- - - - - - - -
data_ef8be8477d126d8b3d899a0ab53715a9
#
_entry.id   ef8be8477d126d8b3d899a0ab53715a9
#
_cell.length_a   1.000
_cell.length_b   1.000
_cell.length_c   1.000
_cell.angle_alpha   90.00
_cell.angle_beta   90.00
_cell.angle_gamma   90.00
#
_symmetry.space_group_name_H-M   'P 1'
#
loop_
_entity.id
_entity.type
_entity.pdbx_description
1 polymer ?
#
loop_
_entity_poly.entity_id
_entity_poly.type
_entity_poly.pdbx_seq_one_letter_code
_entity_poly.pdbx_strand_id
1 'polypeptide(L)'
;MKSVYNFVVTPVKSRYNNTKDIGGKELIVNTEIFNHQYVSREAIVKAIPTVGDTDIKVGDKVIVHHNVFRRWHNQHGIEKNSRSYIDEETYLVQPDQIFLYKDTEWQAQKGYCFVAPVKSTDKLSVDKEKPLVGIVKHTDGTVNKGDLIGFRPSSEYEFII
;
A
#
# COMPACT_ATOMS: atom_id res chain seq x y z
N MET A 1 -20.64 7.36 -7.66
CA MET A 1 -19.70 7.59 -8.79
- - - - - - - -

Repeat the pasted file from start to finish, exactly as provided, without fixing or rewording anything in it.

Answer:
data_ef8be8477d126d8b3d899a0ab53715a9
#
_entry.id   ef8be8477d126d8b3d899a0ab53715a9
#
_cell.length_a   1.000
_cell.length_b   1.000
_cell.length_c   1.000
_cell.angle_alpha   90.00
_cell.angle_beta   90.00
_cell.angle_gamma   90.00
#
_symmetry.space_group_name_H-M   'P 1'
#
loop_
_entity.id
_entity.type
_entity.pdbx_description
1 polymer ?
#
loop_
_entity_poly.entity_id
_entity_poly.type
_entity_poly.pdbx_seq_one_letter_code
_entity_poly.pdbx_strand_id
1 'polypeptide(L)'
;MKSVYNFVVTPVKSRYNNTKDIGGKELIVNTEIFNHQYVSREAIVKAIPTVGDTDIKVGDKVIVHHNVFRRWHNQHGIEKNSRSYIDEETYLVQPDQIFLYKDTEWQAQKGYCFVAPVKSTDKLSVDKEKPLVGIVKHTDGTVNKGDLIGFRPSSEYEFII
;
A
#
# COMPACT_ATOMS: atom_id res chain seq x y z
N MET A 1 -20.64 7.36 -7.66
CA MET A 1 -19.70 7.59 -8.79